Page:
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Child custody: is there a bias against fathers?

It's a common question that many attorneys get from divorcing dads. Most have heard that the courts have traditionally favored women in custody agreement, seemingly tossing the father aside as an unnecessary component of the post-divorce family unit.

The statistics certainly seem to show an institutional bias against men. In fact, according to the most recent census data, men get custody only 17% of the time. In addition, dads get less financial support than moms. There's also no shortage of stories where the court awarded custody to the mother despite evidence that — 1. The mother was unfit; or 2. The father was better equipped to take care of the child. However, as Mark Twain once said, "Data is like garbage. You'd better know what you are going to do with it before you collect it."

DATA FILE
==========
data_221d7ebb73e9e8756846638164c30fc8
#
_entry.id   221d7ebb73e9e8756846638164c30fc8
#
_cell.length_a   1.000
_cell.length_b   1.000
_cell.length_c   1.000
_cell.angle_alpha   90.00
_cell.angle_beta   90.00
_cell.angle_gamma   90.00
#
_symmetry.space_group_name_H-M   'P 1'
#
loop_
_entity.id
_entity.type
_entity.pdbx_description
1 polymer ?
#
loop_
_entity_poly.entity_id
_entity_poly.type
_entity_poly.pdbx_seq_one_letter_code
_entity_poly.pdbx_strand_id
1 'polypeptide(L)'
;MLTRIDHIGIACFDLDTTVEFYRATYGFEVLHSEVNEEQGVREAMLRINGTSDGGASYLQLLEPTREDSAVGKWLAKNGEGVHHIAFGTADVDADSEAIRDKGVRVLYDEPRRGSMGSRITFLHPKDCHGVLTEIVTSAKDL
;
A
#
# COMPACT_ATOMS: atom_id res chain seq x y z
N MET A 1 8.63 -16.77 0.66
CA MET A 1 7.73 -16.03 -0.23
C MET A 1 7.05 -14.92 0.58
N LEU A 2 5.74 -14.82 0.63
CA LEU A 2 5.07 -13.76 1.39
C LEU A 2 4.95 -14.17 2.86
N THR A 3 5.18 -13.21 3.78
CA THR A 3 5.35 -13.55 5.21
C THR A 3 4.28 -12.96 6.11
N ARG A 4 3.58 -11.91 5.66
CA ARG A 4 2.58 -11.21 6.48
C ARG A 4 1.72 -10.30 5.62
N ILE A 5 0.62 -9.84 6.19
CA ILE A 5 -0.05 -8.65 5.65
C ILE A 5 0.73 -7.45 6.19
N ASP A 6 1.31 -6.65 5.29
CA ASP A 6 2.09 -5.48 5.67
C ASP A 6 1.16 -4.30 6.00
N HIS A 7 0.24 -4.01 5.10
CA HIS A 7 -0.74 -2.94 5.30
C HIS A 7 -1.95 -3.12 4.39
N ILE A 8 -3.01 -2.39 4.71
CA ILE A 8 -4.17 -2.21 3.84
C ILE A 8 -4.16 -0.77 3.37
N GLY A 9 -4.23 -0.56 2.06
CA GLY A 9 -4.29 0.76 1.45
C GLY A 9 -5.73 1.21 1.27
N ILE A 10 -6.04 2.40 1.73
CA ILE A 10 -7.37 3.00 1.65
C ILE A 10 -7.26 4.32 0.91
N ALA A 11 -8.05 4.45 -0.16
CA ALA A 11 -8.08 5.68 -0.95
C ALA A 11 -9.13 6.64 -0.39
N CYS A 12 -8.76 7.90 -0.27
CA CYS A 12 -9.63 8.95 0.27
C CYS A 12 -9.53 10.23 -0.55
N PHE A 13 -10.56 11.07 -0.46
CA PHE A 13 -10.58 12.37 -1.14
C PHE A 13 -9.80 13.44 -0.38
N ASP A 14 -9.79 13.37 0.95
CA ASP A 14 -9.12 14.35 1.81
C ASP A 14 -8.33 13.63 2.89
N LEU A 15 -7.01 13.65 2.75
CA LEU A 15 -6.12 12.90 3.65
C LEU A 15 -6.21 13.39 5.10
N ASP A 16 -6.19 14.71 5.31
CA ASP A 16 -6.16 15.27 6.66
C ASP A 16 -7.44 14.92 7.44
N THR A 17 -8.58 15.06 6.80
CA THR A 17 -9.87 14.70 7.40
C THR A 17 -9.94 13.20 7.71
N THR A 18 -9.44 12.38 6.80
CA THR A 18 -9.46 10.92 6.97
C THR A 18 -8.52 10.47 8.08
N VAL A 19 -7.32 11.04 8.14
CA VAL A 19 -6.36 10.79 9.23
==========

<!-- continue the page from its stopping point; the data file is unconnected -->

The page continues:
In other words, data without the proper perspective doesn't tell the whole story. We make the assumption that all of these custody agreements are handed down on high from a biased court system. However, the fact is that the vast majority of custody agreements are settled outside the courtroom. That means both sides — the mother and the father — are sitting down and coming to an agreement that's in the best interests of the child.

Is the system perfect? Not even close. Does it make mistakes that profoundly affect lives? Yes. Whether you believe that things are skewed in women's favor or not, having an attorney by your side to argue your case for custody may be the best way to make sure your children get the best situation possible.

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